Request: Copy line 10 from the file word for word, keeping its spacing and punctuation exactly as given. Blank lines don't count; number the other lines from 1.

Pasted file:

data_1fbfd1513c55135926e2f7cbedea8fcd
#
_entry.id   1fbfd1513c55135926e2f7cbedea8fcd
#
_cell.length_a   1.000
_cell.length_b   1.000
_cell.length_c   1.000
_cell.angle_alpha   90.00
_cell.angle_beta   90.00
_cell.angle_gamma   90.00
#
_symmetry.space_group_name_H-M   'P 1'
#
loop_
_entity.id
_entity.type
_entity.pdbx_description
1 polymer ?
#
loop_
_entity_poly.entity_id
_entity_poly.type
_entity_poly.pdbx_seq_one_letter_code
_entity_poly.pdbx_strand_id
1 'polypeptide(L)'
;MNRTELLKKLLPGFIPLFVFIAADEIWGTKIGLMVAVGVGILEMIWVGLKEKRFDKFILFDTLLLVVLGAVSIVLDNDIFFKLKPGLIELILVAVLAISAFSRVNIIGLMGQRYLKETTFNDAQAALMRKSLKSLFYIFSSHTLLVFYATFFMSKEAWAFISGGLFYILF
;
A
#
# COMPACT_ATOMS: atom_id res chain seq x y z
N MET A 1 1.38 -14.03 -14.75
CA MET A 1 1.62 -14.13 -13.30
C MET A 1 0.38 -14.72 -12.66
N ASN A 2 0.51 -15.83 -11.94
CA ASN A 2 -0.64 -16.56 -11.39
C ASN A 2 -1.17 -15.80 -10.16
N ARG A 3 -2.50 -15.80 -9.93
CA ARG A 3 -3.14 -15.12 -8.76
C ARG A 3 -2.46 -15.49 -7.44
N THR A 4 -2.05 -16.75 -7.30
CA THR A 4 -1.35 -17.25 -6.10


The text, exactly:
_cell.angle_gamma   90.00